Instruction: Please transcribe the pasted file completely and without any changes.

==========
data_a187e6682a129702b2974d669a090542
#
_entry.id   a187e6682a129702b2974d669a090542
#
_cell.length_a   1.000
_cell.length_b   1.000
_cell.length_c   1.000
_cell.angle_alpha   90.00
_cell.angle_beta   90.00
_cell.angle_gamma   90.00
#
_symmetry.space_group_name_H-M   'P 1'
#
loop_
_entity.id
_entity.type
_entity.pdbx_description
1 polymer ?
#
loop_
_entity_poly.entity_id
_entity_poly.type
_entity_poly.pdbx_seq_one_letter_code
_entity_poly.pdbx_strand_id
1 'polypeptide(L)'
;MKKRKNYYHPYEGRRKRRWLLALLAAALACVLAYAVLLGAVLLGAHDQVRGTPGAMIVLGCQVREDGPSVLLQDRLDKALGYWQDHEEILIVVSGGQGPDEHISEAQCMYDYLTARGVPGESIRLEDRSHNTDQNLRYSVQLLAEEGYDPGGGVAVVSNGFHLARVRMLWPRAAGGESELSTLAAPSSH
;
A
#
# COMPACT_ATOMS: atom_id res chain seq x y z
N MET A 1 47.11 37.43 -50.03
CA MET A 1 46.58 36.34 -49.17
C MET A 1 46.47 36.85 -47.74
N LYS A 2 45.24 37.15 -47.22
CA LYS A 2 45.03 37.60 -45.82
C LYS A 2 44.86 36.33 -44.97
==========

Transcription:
data_a187e6682a129702b2974d669a090542
#
_entry.id   a187e6682a129702b2974d669a090542
#
_cell.length_a   1.000
_cell.length_b   1.000
_cell.length_c   1.000
_cell.angle_alpha   90.00
_cell.angle_beta   90.00
_cell.angle_gamma   90.00
#
_symmetry.space_group_name_H-M   'P 1'
#
loop_
_entity.id
_entity.type
_entity.pdbx_description
1 polymer ?
#
loop_
_entity_poly.entity_id
_entity_poly.type
_entity_poly.pdbx_seq_one_letter_code
_entity_poly.pdbx_strand_id
1 'polypeptide(L)'
;MKKRKNYYHPYEGRRKRRWLLALLAAALACVLAYAVLLGAVLLGAHDQVRGTPGAMIVLGCQVREDGPSVLLQDRLDKALGYWQDHEEILIVVSGGQGPDEHISEAQCMYDYLTARGVPGESIRLEDRSHNTDQNLRYSVQLLAEEGYDPGGGVAVVSNGFHLARVRMLWPRAAGGESELSTLAAPSSH
;
A
#
# COMPACT_ATOMS: atom_id res chain seq x y z
N MET A 1 47.11 37.43 -50.03
CA MET A 1 46.58 36.34 -49.17
C MET A 1 46.47 36.85 -47.74
N LYS A 2 45.24 37.15 -47.22
CA LYS A 2 45.03 37.60 -45.82
C LYS A 2 44.86 36.33 -44.97